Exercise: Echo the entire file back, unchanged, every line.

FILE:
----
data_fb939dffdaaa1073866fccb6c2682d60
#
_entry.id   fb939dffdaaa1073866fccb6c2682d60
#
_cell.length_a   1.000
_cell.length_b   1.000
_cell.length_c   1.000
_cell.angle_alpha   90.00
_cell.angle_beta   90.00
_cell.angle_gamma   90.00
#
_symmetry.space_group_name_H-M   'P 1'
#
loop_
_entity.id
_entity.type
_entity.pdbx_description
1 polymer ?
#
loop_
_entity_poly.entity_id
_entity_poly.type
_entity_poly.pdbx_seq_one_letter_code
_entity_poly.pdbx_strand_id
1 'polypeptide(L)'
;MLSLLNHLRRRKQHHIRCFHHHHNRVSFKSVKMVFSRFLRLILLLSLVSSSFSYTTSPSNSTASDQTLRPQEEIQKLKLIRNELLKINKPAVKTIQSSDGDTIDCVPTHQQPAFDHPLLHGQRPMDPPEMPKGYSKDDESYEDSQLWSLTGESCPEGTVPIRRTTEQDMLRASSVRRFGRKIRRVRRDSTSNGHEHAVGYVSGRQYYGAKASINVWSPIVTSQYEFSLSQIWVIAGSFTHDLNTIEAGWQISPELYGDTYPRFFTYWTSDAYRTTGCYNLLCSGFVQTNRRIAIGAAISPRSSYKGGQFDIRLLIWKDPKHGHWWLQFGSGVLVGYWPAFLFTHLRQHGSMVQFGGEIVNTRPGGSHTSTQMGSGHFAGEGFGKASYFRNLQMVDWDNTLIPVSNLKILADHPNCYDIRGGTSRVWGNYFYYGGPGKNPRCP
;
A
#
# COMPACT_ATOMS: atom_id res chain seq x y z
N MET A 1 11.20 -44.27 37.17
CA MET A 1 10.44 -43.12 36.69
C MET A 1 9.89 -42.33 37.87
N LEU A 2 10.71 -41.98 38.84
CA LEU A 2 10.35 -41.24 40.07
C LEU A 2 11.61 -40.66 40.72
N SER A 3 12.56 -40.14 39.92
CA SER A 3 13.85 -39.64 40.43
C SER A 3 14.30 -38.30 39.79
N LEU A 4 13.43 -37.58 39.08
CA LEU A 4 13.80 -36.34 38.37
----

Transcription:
data_fb939dffdaaa1073866fccb6c2682d60
#
_entry.id   fb939dffdaaa1073866fccb6c2682d60
#
_cell.length_a   1.000
_cell.length_b   1.000
_cell.length_c   1.000
_cell.angle_alpha   90.00
_cell.angle_beta   90.00
_cell.angle_gamma   90.00
#
_symmetry.space_group_name_H-M   'P 1'
#
loop_
_entity.id
_entity.type
_entity.pdbx_description
1 polymer ?
#
loop_
_entity_poly.entity_id
_entity_poly.type
_entity_poly.pdbx_seq_one_letter_code
_entity_poly.pdbx_strand_id
1 'polypeptide(L)'
;MLSLLNHLRRRKQHHIRCFHHHHNRVSFKSVKMVFSRFLRLILLLSLVSSSFSYTTSPSNSTASDQTLRPQEEIQKLKLIRNELLKINKPAVKTIQSSDGDTIDCVPTHQQPAFDHPLLHGQRPMDPPEMPKGYSKDDESYEDSQLWSLTGESCPEGTVPIRRTTEQDMLRASSVRRFGRKIRRVRRDSTSNGHEHAVGYVSGRQYYGAKASINVWSPIVTSQYEFSLSQIWVIAGSFTHDLNTIEAGWQISPELYGDTYPRFFTYWTSDAYRTTGCYNLLCSGFVQTNRRIAIGAAISPRSSYKGGQFDIRLLIWKDPKHGHWWLQFGSGVLVGYWPAFLFTHLRQHGSMVQFGGEIVNTRPGGSHTSTQMGSGHFAGEGFGKASYFRNLQMVDWDNTLIPVSNLKILADHPNCYDIRGGTSRVWGNYFYYGGPGKNPRCP
;
A
#
# COMPACT_ATOMS: atom_id res chain seq x y z
N MET A 1 11.20 -44.27 37.17
CA MET A 1 10.44 -43.12 36.69
C MET A 1 9.89 -42.33 37.87
N LEU A 2 10.71 -41.98 38.84
CA LEU A 2 10.35 -41.24 40.07
C LEU A 2 11.61 -40.66 40.72
N SER A 3 12.56 -40.14 39.92
CA SER A 3 13.85 -39.64 40.43
C SER A 3 14.30 -38.30 39.79
N LEU A 4 13.43 -37.58 39.08
CA LEU A 4 13.80 -36.34 38.37